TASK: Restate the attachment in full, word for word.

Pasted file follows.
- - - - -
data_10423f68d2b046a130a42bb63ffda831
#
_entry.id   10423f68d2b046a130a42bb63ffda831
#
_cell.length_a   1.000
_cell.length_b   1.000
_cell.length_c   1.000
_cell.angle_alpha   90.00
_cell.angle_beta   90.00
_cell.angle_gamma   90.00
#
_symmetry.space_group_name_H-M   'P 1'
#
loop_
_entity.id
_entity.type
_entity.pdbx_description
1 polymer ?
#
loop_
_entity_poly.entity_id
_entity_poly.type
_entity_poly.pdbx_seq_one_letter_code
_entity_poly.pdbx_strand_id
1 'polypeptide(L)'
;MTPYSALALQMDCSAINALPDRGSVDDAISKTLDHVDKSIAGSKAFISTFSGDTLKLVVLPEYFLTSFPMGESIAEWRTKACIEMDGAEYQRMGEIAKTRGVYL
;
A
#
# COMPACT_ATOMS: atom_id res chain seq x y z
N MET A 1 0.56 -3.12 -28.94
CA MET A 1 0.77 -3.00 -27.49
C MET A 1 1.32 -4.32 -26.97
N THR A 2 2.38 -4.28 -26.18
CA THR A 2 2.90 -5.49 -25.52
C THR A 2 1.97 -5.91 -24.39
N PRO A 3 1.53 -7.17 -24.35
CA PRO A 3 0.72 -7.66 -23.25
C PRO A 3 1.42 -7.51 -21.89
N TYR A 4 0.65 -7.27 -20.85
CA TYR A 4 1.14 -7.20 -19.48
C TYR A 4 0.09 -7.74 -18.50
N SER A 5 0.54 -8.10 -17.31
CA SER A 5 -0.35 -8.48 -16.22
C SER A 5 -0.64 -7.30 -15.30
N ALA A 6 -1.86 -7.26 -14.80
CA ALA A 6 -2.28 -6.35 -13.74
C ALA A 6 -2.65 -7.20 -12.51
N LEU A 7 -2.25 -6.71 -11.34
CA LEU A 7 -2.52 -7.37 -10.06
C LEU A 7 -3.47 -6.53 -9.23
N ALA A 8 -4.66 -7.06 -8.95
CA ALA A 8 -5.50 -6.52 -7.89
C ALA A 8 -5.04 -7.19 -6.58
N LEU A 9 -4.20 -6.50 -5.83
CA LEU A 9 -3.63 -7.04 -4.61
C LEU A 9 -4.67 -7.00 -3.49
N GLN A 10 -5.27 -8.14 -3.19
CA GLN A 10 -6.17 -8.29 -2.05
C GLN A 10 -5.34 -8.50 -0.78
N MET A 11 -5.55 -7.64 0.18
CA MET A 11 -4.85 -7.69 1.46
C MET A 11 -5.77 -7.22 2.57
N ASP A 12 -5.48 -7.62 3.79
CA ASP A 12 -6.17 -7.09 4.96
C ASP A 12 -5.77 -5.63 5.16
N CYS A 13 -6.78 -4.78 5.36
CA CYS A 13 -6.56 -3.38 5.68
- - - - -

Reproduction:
data_10423f68d2b046a130a42bb63ffda831
#
_entry.id   10423f68d2b046a130a42bb63ffda831
#
_cell.length_a   1.000
_cell.length_b   1.000
_cell.length_c   1.000
_cell.angle_alpha   90.00
_cell.angle_beta   90.00
_cell.angle_gamma   90.00
#
_symmetry.space_group_name_H-M   'P 1'
#
loop_
_entity.id
_entity.type
_entity.pdbx_description
1 polymer ?
#
loop_
_entity_poly.entity_id
_entity_poly.type
_entity_poly.pdbx_seq_one_letter_code
_entity_poly.pdbx_strand_id
1 'polypeptide(L)'
;MTPYSALALQMDCSAINALPDRGSVDDAISKTLDHVDKSIAGSKAFISTFSGDTLKLVVLPEYFLTSFPMGESIAEWRTKACIEMDGAEYQRMGEIAKTRGVYL
;
A
#
# COMPACT_ATOMS: atom_id res chain seq x y z
N MET A 1 0.56 -3.12 -28.94
CA MET A 1 0.77 -3.00 -27.49
C MET A 1 1.32 -4.32 -26.97
N THR A 2 2.38 -4.28 -26.18
CA THR A 2 2.90 -5.49 -25.52
C THR A 2 1.97 -5.91 -24.39
N PRO A 3 1.53 -7.17 -24.35
CA PRO A 3 0.72 -7.66 -23.25
C PRO A 3 1.42 -7.51 -21.89
N TYR A 4 0.65 -7.27 -20.85
CA TYR A 4 1.14 -7.20 -19.48
C TYR A 4 0.09 -7.74 -18.50
N SER A 5 0.54 -8.10 -17.31
CA SER A 5 -0.35 -8.48 -16.22
C SER A 5 -0.64 -7.30 -15.30
N ALA A 6 -1.86 -7.26 -14.80
CA ALA A 6 -2.28 -6.35 -13.74
C ALA A 6 -2.65 -7.20 -12.51
N LEU A 7 -2.25 -6.71 -11.34
CA LEU A 7 -2.52 -7.37 -10.06
C LEU A 7 -3.47 -6.53 -9.23
N ALA A 8 -4.66 -7.06 -8.95
CA ALA A 8 -5.50 -6.52 -7.89
C ALA A 8 -5.04 -7.19 -6.58
N LEU A 9 -4.20 -6.50 -5.83
CA LEU A 9 -3.63 -7.04 -4.61
C LEU A 9 -4.67 -7.00 -3.49
N GLN A 10 -5.27 -8.14 -3.19
CA GLN A 10 -6.17 -8.29 -2.05
C GLN A 10 -5.34 -8.50 -0.78
N MET A 11 -5.55 -7.64 0.18
CA MET A 11 -4.85 -7.69 1.46
C MET A 11 -5.77 -7.22 2.57
N ASP A 12 -5.48 -7.62 3.79
CA ASP A 12 -6.17 -7.09 4.96
C ASP A 12 -5.77 -5.63 5.16
N CYS A 13 -6.78 -4.78 5.36
CA CYS A 13 -6.56 -3.38 5.68